• Google's Urchin tracker comes next, with 29 of the top 75 spots, all with VERY similar frequencies (384-394,000 times each). The function names are prefixed with "__utm" or "_u". Not coincidentally, an external script file name "urchin.js" was found 383,870 times.
  • Google's ad-syndication platform is also well represented in the function name list. The function names are all very compact—typically 1-2 letters long. The entire code for this ad-syndication script is also compacted, with no linefeeds and extra spacing. These function names are all adjacent in the frequency list, being used 160-185,000 times. It is no coincidence again that the external script file name "show_ads.js" was used 178,697 times.
  • The following image control/rollover effect functions are very popular and all seem to be related, based on their similar naming schemes and proximities in the frequency list: changeImages (66,867), preloadImages (62,570), newImage (60,512).
  • Adobe's "Active Content" seems to control Flash instances in Web pages. These 5 "Active Content" functions have names prefixed by "AC_" and occurred between 60-64,000 times in MAMA. A corresponding external script with the name "AC_RunActiveContent.js" was found 60,428 times and is no doubt related to these instances.
  • Two adjacent entries appear to read and write browser cookies (getCookie and setCookie).
  • In the top 75, two function names (hideMenu and Menu) can be found, but if you go below position 75 you can find many more functions obviously relating to menus.

This is just a small sample, a number of other unique prefixes are noticeable by glancing further down the frequency list—Adobe GoLive has many functions prefixed by "CS" (after finding 100 such unique function names, I stopped counting). Functions common to Lycos/Angelfire/Tripod scripts were well represented with the common prefixes "lhb_" (17 times), "LR_" (18 times) and "lycos_" (11 times).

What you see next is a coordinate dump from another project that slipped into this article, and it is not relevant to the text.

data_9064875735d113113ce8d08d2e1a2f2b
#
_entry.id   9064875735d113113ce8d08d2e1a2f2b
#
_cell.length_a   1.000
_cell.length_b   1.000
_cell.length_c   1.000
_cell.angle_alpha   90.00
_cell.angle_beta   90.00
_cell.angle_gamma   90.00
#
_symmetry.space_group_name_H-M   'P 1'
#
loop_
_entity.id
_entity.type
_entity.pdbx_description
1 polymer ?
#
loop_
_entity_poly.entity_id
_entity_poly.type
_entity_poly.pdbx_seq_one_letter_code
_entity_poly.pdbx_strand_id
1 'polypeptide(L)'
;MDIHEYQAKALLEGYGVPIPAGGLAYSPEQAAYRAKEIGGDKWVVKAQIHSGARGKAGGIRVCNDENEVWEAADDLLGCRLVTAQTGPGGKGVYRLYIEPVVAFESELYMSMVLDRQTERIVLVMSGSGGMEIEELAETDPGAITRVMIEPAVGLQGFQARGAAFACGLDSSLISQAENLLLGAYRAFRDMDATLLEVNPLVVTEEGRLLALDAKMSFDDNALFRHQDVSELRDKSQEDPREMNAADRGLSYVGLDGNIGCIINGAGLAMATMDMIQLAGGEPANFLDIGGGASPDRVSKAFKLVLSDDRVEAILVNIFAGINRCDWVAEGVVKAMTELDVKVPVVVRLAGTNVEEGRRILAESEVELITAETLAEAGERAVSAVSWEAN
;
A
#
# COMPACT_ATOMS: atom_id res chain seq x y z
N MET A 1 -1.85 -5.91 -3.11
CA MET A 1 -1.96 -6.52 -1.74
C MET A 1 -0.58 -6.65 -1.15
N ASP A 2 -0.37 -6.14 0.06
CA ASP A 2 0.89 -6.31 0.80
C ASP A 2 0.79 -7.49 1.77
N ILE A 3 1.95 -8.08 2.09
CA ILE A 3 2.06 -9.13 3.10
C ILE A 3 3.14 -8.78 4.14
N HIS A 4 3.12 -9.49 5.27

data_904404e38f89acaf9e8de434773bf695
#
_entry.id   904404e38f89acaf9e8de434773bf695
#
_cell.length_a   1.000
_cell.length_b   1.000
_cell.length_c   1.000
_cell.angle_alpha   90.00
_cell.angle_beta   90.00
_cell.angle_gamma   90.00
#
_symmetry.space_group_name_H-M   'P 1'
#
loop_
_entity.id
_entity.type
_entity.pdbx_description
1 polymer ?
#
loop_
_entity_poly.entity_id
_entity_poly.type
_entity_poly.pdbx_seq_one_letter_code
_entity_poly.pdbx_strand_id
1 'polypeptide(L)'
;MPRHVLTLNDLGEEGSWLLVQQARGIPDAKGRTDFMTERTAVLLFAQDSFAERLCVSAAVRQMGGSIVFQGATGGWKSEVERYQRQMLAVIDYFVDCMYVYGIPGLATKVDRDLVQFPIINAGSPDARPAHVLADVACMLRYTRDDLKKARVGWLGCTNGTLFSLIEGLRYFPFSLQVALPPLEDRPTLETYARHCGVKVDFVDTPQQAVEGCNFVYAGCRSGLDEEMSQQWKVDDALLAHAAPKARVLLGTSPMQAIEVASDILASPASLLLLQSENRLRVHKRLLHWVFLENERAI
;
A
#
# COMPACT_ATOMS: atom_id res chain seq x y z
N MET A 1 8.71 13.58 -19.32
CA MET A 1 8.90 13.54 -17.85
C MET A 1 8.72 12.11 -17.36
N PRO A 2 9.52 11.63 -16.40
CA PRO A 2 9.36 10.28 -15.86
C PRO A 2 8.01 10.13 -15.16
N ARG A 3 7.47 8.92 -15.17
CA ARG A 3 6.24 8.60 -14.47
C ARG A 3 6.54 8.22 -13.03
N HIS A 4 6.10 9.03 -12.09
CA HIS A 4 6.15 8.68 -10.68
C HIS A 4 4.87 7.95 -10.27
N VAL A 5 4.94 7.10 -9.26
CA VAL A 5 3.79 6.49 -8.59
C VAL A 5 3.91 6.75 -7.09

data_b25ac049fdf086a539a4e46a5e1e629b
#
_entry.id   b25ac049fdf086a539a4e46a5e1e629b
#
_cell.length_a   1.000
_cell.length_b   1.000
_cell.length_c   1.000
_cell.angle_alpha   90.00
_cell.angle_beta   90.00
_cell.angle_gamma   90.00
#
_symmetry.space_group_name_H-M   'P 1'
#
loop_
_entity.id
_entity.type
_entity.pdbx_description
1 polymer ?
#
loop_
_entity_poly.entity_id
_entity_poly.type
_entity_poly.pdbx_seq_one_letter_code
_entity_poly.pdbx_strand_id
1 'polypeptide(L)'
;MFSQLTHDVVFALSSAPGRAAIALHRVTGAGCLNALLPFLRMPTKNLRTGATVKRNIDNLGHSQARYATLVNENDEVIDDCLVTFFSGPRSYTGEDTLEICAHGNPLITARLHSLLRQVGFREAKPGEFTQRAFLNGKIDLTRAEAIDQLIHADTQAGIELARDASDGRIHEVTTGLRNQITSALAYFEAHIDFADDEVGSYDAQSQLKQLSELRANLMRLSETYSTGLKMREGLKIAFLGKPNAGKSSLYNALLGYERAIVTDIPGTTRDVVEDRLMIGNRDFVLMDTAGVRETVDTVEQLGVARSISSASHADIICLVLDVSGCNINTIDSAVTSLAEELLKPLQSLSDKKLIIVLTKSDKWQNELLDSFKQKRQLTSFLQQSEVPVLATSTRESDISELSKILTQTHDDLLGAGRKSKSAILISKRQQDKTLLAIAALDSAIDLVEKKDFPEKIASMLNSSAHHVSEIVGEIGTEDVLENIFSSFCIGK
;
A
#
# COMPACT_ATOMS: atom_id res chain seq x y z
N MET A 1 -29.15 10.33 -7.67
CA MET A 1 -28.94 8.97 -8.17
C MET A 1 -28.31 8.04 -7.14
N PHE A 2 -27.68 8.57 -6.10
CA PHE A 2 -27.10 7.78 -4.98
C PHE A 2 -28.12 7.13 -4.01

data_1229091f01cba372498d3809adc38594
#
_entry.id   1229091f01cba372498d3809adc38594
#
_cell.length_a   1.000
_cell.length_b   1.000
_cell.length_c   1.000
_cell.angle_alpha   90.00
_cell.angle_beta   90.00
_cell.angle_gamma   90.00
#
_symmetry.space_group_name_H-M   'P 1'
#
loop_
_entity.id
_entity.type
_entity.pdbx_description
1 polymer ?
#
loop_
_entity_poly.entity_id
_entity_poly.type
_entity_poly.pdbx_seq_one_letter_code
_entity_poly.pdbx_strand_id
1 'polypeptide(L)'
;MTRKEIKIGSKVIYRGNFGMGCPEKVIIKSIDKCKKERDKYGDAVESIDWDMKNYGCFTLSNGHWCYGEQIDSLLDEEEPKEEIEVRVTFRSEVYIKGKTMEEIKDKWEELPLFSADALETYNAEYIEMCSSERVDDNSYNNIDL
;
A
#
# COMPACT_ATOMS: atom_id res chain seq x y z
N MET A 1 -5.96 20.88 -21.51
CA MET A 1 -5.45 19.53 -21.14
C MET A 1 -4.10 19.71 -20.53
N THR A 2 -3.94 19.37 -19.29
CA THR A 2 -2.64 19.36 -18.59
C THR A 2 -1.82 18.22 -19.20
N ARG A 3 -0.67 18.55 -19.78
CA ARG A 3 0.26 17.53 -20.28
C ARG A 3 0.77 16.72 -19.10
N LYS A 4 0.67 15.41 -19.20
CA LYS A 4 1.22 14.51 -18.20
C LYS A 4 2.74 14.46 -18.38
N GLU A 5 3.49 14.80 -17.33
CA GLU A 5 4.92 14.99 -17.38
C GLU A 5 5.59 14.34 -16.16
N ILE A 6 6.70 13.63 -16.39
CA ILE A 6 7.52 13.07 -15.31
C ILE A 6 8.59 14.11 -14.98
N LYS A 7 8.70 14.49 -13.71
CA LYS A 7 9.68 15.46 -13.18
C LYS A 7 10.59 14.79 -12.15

...And there is more evidence

Detecting libraries was a very important task for MAMA. The external script file names and function names were the passive evidence found. MAMA also identified unique strings that would track usage of a number of specific script libraries in common use (e.g., Prototype and jQuery), tracking systems (e.g.: Urchin, Omniture, and Hitbox), and DHTML menu systems (e.g. Milonic). Every effort was made to guarantee that the patterns were distinctive, but the criteria used may not be totally reliable. There can, of course, always be the occasional false positive, and future versions of these script libraries may alter some of the (currently) unique criteria that MAMA seeks. The full script syntax article details the results for all 24 of the libraries it looked for in more detail.

Note: All of the search criteria are case-sensitive regular expressions.

Most popular DHTML Menus/Libraries detected by MAMA
DHTML menu/library nameSearch criteria (regexp)Frequency
Macromedia functions from Dreamweaver/FireworksScript: / MM_/682,019
Google Analytics/Urchin TrackerScript: /function\s+urchinTracker/
Filename: /^urchin\.js$/
Prototype JavaScript FrameworkScript: /var\s+Prototype\s+=\s+{\s+Version:\s+/31,423
Omniture/SiteCatalyst AnalyticsScript: /SiteCatalyst/, /Omniture/
Filename: /^s_code\.js$/
JQuery LibraryScript: /jQuery./
Filename: /^jquery.*?\.js$/
Dynamic Drive HV MenuScript: /MbrSetUp/, /ChildVerticalOverlap/15,111
Milonic DHTML MenuScript: /closeMenusByArray/, /milonic/13,585
WebSideStory/HitBox AnalyticsScript: /function\s+_hbEvent/
Filename: /^hbx\.js$/


In the interests of brevity, many of the topics in this week's overview received a very condensed treatment. The reader is encouraged to dig deeper into this week's main MAMA scripting articles for more extensive coverage of the various factors examined. (See the links at the beginning of this document.) Next week, we will look at the goldmine of information that MAMA was able to extract from its tokenization of scripting code—almost 500 JavaScript and DOM-related keywords were identified in 28 categories.

This article is licensed under a Creative Commons Attribution, Non Commercial - Share Alike 2.5 license.